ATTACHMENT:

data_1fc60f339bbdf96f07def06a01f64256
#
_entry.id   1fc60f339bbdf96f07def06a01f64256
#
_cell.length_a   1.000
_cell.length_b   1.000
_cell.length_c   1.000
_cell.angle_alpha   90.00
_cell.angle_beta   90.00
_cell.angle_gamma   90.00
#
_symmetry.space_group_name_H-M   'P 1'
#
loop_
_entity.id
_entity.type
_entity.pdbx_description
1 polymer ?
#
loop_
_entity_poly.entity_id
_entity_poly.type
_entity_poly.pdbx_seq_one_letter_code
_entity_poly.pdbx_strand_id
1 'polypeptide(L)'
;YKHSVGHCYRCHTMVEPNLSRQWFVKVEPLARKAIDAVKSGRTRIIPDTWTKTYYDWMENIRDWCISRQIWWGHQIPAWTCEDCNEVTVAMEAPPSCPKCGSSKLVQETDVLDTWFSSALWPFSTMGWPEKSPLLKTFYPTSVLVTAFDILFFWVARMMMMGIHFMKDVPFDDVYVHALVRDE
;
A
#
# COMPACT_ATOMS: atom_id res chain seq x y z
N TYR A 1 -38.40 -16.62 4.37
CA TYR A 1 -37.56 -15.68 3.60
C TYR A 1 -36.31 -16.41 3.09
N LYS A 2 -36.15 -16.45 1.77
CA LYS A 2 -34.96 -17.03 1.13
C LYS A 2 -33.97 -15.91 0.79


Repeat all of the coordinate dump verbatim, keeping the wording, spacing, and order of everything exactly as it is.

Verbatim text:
data_1fc60f339bbdf96f07def06a01f64256
#
_entry.id   1fc60f339bbdf96f07def06a01f64256
#
_cell.length_a   1.000
_cell.length_b   1.000
_cell.length_c   1.000
_cell.angle_alpha   90.00
_cell.angle_beta   90.00
_cell.angle_gamma   90.00
#
_symmetry.space_group_name_H-M   'P 1'
#
loop_
_entity.id
_entity.type
_entity.pdbx_description
1 polymer ?
#
loop_
_entity_poly.entity_id
_entity_poly.type
_entity_poly.pdbx_seq_one_letter_code
_entity_poly.pdbx_strand_id
1 'polypeptide(L)'
;YKHSVGHCYRCHTMVEPNLSRQWFVKVEPLARKAIDAVKSGRTRIIPDTWTKTYYDWMENIRDWCISRQIWWGHQIPAWTCEDCNEVTVAMEAPPSCPKCGSSKLVQETDVLDTWFSSALWPFSTMGWPEKSPLLKTFYPTSVLVTAFDILFFWVARMMMMGIHFMKDVPFDDVYVHALVRDE
;
A
#
# COMPACT_ATOMS: atom_id res chain seq x y z
N TYR A 1 -38.40 -16.62 4.37
CA TYR A 1 -37.56 -15.68 3.60
C TYR A 1 -36.31 -16.41 3.09
N LYS A 2 -36.15 -16.45 1.77
CA LYS A 2 -34.96 -17.03 1.13
C LYS A 2 -33.97 -15.91 0.79